Growing number of bank closures of Arab-Americans has concerned civil rights advocates as a Southfield charity battles Bank of America in court
Founded in 1992 by Iraqi-American Muslims, the Southfield-based charity Life for Relief and Development says it has donated more than $300 million in relief aid around the world, especially in Arab- and Muslim-majority countries.
But in 2012, Talmer Bancorp of Michigan and Bank of America suddenly closed its accounts, not giving any reason. Attorneys for the charity then sued the banks, saying they were discriminated against because of their Arab ancestry and Islamic faith.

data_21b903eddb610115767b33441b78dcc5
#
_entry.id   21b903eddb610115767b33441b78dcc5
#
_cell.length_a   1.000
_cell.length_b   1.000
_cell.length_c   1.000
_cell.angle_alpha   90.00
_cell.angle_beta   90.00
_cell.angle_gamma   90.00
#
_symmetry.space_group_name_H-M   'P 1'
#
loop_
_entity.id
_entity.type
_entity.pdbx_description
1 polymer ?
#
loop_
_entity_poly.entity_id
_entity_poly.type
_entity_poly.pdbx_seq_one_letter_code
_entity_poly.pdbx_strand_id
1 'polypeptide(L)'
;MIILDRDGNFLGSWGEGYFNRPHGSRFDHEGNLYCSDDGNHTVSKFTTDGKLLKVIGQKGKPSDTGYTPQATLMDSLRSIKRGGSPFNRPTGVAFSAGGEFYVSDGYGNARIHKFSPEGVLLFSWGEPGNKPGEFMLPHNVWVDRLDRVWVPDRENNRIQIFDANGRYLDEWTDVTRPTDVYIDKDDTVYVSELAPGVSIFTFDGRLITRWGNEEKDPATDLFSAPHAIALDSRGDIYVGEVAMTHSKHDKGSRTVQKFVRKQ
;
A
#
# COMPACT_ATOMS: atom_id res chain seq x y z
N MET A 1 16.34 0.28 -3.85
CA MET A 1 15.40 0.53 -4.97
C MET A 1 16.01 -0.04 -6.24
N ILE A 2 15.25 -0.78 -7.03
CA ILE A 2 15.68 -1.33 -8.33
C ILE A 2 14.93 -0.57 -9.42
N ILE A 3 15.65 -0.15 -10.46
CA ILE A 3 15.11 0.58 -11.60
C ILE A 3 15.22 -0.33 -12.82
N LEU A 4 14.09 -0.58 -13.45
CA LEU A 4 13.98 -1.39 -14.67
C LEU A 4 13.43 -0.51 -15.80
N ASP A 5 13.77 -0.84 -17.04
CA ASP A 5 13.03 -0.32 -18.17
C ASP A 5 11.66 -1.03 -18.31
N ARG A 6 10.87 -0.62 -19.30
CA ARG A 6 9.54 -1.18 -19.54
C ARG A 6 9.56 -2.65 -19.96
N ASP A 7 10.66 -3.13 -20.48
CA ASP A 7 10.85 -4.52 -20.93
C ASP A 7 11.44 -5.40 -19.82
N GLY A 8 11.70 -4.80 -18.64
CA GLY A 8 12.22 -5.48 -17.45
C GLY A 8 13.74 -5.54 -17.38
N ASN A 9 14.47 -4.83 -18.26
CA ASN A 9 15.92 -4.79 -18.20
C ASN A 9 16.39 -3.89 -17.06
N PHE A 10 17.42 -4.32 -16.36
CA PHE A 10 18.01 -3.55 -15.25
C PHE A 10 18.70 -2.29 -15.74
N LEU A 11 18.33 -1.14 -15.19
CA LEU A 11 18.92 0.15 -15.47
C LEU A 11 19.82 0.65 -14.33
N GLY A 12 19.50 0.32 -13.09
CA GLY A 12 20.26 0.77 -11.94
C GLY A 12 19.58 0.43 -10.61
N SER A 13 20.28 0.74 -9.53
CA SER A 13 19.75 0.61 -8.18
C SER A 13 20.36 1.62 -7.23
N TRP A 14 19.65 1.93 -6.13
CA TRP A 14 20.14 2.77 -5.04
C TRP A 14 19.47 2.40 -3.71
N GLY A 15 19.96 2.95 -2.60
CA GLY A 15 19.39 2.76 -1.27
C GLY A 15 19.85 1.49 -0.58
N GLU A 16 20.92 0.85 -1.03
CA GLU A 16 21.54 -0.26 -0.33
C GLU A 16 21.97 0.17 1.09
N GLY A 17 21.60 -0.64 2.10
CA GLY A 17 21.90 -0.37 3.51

The case with Talmer Bancorp was resolved and now, the case with Bank of America is on trial, with closing arguments expected Monday in U.S. District Court in Detroit. On Friday, officials with Bank of America testified that their decision to shut down the account of Life for Relief and Development was not based on the ancestry of its leaders.